Adams Papers
Documents filtered by: Author="Adams, John" AND Recipient="Rush, Benjamin" AND Period="Jefferson Presidency"
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From John Adams to Benjamin Rush, 25 July 1808

Quincy July 25 1808

Dear Benjamin

Handsome Bradford, of thy City, allarmed me, the other day at our Athenaeum in Boston, by telling me, that Dr Rushes Business had amazingly encreased and was encreasing. Knowing thine Ardor in thy Profession, I was apprehensive that thy Zeal for the Health of the Sick would Soon eat thee Up, and consequently that thine Ether would escape from this Colluvies of Humanity to the Regions of Divinity before mine. As Charity “commence par Soi-même,” I charge thee, from regard to my own Self as well as thine own self to take care of thine own health, in preference to that of any of thy Patients!

But to change the Style a little; not much.—I look at the Presidential Election as I do at the Squabbles of little Girls, about their Dolls and at the more Serious Wrangles of little Boys which Sometimes come to blows, about their Rattles & Whistles. It will be a mighty Bustle about a mighty Bauble.

In one of your Letters you Say that one half the People think the Government too Strong and the other half too weak. The Truth is it is too Strong, already, without being just.—In the hands of Aristocrats it has been too Strong without being Sufficiently wise or just: in the hands of Democrats it has been too Strong without being either wise or just.—Wisdom and Justice can never be promoted till the Presidents office instead of being a Doll and a Whistle, shall be made more independent and more respectable; capable of mediating between two infuriated Parties. Till this is done, the Government will be ride and tye a game at leap frog, one Party once in Eight or twelve years leaping over the head and shoulders of the other, kicking and Spurring when it rides. If the President must be the head of a Party, and not the President of the Nation, We have no hope of long escaping a civil Contest.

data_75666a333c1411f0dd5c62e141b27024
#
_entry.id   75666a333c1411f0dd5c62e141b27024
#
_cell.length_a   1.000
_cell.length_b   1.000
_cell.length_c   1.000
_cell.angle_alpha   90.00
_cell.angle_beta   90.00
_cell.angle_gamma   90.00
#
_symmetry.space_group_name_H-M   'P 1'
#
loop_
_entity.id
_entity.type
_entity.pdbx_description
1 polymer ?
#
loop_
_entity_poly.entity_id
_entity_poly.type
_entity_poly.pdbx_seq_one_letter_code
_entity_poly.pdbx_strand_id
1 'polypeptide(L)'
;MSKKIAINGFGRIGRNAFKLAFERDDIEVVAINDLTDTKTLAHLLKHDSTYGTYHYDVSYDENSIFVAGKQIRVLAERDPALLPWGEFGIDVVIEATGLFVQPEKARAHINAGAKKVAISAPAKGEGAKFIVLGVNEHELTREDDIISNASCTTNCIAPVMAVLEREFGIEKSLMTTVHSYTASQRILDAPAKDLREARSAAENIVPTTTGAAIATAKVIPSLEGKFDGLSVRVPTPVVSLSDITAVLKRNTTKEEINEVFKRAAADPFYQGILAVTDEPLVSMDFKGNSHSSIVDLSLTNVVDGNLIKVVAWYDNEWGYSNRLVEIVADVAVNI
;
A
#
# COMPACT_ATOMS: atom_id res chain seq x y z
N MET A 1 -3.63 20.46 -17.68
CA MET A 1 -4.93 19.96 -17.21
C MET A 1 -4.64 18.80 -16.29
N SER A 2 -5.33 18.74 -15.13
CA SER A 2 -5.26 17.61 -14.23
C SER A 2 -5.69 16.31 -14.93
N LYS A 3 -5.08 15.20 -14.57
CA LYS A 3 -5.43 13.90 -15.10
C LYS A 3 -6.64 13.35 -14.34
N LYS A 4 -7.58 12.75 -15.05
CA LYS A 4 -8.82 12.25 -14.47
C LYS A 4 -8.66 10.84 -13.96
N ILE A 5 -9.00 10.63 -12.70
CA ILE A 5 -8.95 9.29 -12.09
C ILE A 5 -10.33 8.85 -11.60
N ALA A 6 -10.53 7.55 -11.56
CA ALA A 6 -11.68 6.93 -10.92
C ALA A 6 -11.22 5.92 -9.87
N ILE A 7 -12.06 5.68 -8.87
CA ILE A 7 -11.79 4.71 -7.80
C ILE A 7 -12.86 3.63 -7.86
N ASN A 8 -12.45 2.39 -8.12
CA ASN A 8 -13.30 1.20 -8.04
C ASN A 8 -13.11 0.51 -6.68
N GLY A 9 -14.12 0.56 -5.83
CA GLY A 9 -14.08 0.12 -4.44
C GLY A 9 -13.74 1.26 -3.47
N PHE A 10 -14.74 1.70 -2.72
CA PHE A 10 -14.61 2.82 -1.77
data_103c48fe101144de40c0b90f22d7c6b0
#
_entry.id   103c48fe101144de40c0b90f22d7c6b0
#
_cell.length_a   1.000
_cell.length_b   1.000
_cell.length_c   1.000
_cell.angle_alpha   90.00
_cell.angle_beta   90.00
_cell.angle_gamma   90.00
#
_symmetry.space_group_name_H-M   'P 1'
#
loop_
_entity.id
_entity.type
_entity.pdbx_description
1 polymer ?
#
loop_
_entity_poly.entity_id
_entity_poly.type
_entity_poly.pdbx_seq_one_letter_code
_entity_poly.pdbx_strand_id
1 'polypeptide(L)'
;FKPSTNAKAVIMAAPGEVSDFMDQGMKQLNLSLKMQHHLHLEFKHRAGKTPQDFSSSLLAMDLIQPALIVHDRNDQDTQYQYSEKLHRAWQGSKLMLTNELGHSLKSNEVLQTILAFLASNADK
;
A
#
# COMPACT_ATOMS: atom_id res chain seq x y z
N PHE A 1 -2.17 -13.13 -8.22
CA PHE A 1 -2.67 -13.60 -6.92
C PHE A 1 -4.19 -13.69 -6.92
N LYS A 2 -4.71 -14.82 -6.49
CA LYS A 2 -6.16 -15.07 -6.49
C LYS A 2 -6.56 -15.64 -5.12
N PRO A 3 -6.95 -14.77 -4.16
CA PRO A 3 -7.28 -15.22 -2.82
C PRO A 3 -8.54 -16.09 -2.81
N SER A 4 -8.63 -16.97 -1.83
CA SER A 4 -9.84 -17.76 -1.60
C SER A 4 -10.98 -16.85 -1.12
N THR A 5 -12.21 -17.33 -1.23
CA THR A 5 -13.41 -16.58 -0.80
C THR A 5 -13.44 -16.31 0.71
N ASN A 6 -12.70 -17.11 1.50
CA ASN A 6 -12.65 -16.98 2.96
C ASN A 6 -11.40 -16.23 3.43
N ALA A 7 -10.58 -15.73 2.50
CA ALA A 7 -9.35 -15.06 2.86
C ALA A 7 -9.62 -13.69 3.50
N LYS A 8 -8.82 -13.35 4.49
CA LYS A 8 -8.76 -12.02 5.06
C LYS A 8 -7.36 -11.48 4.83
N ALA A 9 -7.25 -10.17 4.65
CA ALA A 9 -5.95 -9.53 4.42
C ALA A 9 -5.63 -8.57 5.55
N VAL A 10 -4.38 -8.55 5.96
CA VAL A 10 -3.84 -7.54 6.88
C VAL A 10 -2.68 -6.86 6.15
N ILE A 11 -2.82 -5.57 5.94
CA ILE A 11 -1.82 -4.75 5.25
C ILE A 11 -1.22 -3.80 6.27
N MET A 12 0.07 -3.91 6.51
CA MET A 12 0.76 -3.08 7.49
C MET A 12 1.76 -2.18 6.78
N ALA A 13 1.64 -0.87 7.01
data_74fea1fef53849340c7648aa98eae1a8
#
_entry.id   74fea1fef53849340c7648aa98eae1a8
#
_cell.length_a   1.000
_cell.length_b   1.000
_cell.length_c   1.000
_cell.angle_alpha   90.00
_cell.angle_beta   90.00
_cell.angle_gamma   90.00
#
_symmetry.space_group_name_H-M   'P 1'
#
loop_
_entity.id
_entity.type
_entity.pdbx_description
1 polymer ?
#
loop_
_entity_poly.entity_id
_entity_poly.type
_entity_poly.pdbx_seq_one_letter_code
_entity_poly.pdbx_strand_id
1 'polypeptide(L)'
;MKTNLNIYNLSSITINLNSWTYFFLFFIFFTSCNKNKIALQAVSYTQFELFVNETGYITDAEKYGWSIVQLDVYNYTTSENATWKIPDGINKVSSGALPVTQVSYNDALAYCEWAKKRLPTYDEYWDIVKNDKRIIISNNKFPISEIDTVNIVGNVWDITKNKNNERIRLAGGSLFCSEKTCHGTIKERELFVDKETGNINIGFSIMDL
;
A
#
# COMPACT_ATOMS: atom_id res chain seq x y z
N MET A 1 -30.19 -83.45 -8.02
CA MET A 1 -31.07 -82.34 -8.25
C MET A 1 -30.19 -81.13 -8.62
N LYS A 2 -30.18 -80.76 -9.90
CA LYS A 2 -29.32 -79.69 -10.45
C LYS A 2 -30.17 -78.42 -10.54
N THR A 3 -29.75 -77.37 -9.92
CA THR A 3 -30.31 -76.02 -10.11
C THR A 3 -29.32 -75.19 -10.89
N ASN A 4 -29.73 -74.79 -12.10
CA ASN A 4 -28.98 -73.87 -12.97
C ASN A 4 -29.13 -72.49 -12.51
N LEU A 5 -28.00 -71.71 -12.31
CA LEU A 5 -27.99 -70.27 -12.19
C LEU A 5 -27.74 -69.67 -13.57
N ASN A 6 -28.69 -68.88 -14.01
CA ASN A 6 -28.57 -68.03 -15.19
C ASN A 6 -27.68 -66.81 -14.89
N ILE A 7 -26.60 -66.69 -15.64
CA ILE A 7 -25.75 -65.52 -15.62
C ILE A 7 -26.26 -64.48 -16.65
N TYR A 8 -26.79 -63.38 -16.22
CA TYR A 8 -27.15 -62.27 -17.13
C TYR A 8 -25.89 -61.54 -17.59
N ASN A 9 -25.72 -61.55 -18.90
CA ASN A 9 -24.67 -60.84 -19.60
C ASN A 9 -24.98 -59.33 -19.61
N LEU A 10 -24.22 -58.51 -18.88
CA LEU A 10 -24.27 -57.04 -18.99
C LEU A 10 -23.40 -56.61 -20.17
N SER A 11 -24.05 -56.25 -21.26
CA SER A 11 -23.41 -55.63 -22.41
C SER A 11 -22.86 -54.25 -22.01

You justly observe that the Embargo operates in favour of a Revolution of Power. That is the Embargo will enable the Aristocrats to leap over the heads and Shoulders of the Democrats, as Taxes, &c enabled the Democrats eight Years ago to leap over theirs. But if the Aristocrats get the Power, how will they use it? Will they Submit to the Proclamations, Orders <of> in Council &c of the English, and go to War with France Spain Portugal Holland Italy Germany Prussia Denmark & Russia. Such a War I think would be worse than the Embargo. Though my System has always been Neutrality and I have Sacrificed every Thing to it yet I have always been convinced that it was our true Policy to preserve as long as possible a good Understanding with France, and that if We were driven to Extremities, We had better preserve Peace with France. Notwithstanding this I would not bear Insult and Injury from France. If We get into a Quarrell with France, and the War Passions are once excited between our People and the People of France and her Allies, our Presidents will be mere Statholders danced upon British Wires all Naval Defence will be discountinanced as it has been in Holland Since King William, and We shall have no Commerce but the miserable Pittance which British Avarice will allow Us.